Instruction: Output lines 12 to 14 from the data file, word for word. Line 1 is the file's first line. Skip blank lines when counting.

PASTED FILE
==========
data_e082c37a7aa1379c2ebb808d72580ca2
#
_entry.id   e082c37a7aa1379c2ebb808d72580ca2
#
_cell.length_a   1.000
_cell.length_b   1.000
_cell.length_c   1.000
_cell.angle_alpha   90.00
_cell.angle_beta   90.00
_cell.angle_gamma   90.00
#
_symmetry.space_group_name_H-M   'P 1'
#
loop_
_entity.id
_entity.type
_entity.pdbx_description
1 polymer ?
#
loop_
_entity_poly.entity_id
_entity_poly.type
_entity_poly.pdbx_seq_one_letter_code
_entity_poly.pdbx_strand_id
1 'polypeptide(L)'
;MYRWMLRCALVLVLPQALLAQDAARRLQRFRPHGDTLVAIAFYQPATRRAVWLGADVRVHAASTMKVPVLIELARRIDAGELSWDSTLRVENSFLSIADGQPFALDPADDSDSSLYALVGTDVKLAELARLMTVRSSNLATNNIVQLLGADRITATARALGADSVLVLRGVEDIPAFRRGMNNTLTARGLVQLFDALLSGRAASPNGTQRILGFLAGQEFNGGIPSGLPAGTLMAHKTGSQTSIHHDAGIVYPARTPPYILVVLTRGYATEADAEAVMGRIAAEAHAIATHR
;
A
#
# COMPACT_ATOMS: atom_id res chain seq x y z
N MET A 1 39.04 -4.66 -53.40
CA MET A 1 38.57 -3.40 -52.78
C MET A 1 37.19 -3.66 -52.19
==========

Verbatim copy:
_symmetry.space_group_name_H-M   'P 1'
#
loop_